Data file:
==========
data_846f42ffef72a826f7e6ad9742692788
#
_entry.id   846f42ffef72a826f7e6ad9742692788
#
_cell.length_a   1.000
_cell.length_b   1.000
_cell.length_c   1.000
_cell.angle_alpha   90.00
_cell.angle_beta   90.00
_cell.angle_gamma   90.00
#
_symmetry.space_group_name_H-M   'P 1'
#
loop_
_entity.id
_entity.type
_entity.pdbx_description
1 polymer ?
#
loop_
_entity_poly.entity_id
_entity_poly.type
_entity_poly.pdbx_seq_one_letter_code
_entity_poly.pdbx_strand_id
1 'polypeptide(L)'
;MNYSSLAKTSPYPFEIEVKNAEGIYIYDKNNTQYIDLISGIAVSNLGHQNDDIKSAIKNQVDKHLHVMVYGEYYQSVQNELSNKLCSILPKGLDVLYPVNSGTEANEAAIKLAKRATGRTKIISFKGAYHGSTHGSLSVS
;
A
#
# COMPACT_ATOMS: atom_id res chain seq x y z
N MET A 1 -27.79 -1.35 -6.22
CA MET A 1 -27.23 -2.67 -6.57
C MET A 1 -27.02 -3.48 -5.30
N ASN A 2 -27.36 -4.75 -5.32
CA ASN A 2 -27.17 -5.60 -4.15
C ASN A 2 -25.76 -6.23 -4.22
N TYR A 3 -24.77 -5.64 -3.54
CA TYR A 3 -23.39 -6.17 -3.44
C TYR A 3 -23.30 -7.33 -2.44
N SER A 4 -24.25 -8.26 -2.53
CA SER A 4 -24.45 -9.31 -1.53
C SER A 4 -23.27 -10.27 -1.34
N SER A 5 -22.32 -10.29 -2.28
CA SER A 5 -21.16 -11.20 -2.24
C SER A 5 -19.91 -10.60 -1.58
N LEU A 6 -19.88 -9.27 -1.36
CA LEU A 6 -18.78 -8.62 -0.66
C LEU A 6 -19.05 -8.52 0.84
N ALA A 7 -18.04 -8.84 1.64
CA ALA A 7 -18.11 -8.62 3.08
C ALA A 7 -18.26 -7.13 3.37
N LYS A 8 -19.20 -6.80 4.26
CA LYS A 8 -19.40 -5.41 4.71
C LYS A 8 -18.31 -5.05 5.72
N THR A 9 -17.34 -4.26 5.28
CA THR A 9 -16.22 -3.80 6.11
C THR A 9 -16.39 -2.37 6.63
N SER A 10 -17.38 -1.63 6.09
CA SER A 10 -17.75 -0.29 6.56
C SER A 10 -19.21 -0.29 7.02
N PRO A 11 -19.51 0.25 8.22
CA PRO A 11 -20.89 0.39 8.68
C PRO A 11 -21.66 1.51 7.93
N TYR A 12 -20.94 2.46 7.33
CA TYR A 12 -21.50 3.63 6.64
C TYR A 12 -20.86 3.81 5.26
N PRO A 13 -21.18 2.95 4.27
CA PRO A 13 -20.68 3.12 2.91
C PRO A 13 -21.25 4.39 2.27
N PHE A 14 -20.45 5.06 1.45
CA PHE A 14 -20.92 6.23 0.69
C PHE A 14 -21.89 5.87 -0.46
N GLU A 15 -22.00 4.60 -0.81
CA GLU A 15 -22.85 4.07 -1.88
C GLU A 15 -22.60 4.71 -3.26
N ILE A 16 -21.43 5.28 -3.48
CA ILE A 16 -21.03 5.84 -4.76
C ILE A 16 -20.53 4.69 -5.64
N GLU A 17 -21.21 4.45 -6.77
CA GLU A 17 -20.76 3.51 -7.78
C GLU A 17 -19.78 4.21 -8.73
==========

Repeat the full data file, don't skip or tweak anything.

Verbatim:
data_846f42ffef72a826f7e6ad9742692788
#
_entry.id   846f42ffef72a826f7e6ad9742692788
#
_cell.length_a   1.000
_cell.length_b   1.000
_cell.length_c   1.000
_cell.angle_alpha   90.00
_cell.angle_beta   90.00
_cell.angle_gamma   90.00
#
_symmetry.space_group_name_H-M   'P 1'
#
loop_
_entity.id
_entity.type
_entity.pdbx_description
1 polymer ?
#
loop_
_entity_poly.entity_id
_entity_poly.type
_entity_poly.pdbx_seq_one_letter_code
_entity_poly.pdbx_strand_id
1 'polypeptide(L)'
;MNYSSLAKTSPYPFEIEVKNAEGIYIYDKNNTQYIDLISGIAVSNLGHQNDDIKSAIKNQVDKHLHVMVYGEYYQSVQNELSNKLCSILPKGLDVLYPVNSGTEANEAAIKLAKRATGRTKIISFKGAYHGSTHGSLSVS
;
A
#
# COMPACT_ATOMS: atom_id res chain seq x y z
N MET A 1 -27.79 -1.35 -6.22
CA MET A 1 -27.23 -2.67 -6.57
C MET A 1 -27.02 -3.48 -5.30
N ASN A 2 -27.36 -4.75 -5.32
CA ASN A 2 -27.17 -5.60 -4.15
C ASN A 2 -25.76 -6.23 -4.22
N TYR A 3 -24.77 -5.64 -3.54
CA TYR A 3 -23.39 -6.17 -3.44
C TYR A 3 -23.30 -7.33 -2.44
N SER A 4 -24.25 -8.26 -2.53
CA SER A 4 -24.45 -9.31 -1.53
C SER A 4 -23.27 -10.27 -1.34
N SER A 5 -22.32 -10.29 -2.28
CA SER A 5 -21.16 -11.20 -2.24
C SER A 5 -19.91 -10.60 -1.58
N LEU A 6 -19.88 -9.27 -1.36
CA LEU A 6 -18.78 -8.62 -0.66
C LEU A 6 -19.05 -8.52 0.84
N ALA A 7 -18.04 -8.84 1.64
CA ALA A 7 -18.11 -8.62 3.08
C ALA A 7 -18.26 -7.13 3.37
N LYS A 8 -19.20 -6.80 4.26
CA LYS A 8 -19.40 -5.41 4.71
C LYS A 8 -18.31 -5.05 5.72
N THR A 9 -17.34 -4.26 5.28
CA THR A 9 -16.22 -3.80 6.11
C THR A 9 -16.39 -2.37 6.63
N SER A 10 -17.38 -1.63 6.09
CA SER A 10 -17.75 -0.29 6.56
C SER A 10 -19.21 -0.29 7.02
N PRO A 11 -19.51 0.25 8.22
CA PRO A 11 -20.89 0.39 8.68
C PRO A 11 -21.66 1.51 7.93
N TYR A 12 -20.94 2.46 7.33
CA TYR A 12 -21.50 3.63 6.64
C TYR A 12 -20.86 3.81 5.26
N PRO A 13 -21.18 2.95 4.27
CA PRO A 13 -20.68 3.12 2.91
C PRO A 13 -21.25 4.39 2.27
N PHE A 14 -20.45 5.06 1.45
CA PHE A 14 -20.92 6.23 0.69
C PHE A 14 -21.89 5.87 -0.46
N GLU A 15 -22.00 4.60 -0.81
CA GLU A 15 -22.85 4.07 -1.88
C GLU A 15 -22.60 4.71 -3.26
N ILE A 16 -21.43 5.28 -3.48
CA ILE A 16 -21.03 5.84 -4.76
C ILE A 16 -20.53 4.69 -5.64
N GLU A 17 -21.21 4.45 -6.77
CA GLU A 17 -20.76 3.51 -7.78
C GLU A 17 -19.78 4.21 -8.73